Gold prices jumped 2 percent Tuesday and silver surged 2.1 percent as investors opted for the safety of precious metals and Treasuries amid continued worries about Europe's sovereign debt crisis and weakness in the American economy.
A sluggish U.S. job market, a patch-work recovery in the housing sector, and now damage from Hurricane Irene weighed on stocks and sapped investor interest in risky assets like stocks.
The U.S. economy, as measured by GDP, is growing at a tepid rate: it grew just 1 percent in the second quarter, after a statistically insignificant 0.4 percent rate in the first quarter. What's more, the economy hasn't demonstrated that it can create the minimum 150,000 to 200,000 new jobs per month, just to lower the nation's high unemployment rate, presently 9.1 percent.
Gold for December delivery on the CME Comex division of the New York Mercantile Exchange rose 2 percent to settle at $1,829.80 per ounce and silver jumped 2.1 percent to close the open-outcry session at $41.46.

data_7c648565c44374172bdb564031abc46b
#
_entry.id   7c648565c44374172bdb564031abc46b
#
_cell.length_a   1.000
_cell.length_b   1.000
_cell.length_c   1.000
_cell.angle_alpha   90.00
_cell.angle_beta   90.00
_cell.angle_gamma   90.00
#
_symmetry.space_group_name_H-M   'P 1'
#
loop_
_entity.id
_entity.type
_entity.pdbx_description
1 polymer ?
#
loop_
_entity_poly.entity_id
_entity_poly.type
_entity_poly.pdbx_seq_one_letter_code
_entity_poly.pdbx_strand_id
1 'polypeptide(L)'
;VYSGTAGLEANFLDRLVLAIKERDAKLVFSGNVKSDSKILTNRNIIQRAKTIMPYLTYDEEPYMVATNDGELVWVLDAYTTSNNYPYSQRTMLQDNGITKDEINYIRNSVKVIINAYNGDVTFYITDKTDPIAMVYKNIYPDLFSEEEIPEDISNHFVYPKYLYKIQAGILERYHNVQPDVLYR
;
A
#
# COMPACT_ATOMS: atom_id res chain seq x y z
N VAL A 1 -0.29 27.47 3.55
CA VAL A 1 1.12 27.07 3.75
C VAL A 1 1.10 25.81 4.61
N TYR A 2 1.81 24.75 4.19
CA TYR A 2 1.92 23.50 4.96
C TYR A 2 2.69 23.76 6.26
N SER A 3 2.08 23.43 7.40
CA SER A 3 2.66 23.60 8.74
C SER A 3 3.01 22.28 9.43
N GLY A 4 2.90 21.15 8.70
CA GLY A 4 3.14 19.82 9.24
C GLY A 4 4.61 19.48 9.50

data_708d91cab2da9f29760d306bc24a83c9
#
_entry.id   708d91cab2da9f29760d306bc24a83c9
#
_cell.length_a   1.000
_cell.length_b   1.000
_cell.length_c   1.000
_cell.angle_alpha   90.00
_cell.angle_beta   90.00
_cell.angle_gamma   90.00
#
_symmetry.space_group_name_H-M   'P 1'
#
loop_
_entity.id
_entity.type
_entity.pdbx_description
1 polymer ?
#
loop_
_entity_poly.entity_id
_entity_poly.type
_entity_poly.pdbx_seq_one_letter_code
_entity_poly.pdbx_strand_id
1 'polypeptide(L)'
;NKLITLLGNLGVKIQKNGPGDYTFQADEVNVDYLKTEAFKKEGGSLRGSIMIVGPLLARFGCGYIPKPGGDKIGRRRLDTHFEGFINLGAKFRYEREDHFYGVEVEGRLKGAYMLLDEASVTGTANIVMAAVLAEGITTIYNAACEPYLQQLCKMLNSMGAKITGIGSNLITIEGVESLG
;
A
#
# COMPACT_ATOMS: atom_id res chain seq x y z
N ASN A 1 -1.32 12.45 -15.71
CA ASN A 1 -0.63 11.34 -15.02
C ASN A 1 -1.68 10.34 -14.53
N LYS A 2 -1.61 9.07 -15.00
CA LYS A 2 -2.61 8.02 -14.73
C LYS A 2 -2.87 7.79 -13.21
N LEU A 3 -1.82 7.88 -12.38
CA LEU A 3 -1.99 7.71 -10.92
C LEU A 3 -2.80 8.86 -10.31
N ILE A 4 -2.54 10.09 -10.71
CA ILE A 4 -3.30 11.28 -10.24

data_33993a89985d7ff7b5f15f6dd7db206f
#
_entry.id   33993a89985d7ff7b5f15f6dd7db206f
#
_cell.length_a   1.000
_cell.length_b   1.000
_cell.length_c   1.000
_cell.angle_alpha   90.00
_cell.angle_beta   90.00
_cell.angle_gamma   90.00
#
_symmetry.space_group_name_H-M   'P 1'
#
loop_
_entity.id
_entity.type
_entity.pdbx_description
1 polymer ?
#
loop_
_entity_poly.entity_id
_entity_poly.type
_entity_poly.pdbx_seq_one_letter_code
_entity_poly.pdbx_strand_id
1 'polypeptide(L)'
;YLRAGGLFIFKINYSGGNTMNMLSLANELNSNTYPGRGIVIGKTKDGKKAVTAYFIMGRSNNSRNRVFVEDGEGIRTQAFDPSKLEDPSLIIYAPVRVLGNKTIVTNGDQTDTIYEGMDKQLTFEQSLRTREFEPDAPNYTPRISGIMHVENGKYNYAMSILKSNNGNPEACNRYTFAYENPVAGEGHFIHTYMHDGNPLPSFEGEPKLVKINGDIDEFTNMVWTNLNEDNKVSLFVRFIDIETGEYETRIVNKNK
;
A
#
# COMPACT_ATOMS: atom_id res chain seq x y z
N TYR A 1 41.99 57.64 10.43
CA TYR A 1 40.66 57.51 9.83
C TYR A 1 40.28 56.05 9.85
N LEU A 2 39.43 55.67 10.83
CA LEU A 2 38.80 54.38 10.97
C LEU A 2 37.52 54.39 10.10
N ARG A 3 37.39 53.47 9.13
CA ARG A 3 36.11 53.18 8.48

Gold mining companies did well, too. The Gold Bugs Index, a dollar weighted metric of the 15 largest companies involved in gold mining, climbed 1.8 percent in afternoon trading.
Equities received the barest of encouragement Tuesday when the S&P/Case-Shiller index of home prices in 20 big cities fell 4.5 percent in June 2010, slightly less than the 4.6 percent annual decline in May.
In late afternoon trading, stocks were higher: the S&P 500 index of large-capitalization companies edged up to 1,211.02 and the technology-oriented Nasdaq composite index increased 9.2 to 2,571.88.
We're still in a soft patch, Peter Sorrentino, a senior money manager at Huntington Asset Advisors in Cincinnati, told Bloomberg. The report on housing prices was not as bad as feared. Still, that hardly makes a case for a stock-market rally after a two-day advance. There's no convincing evidence of a recovery at this point.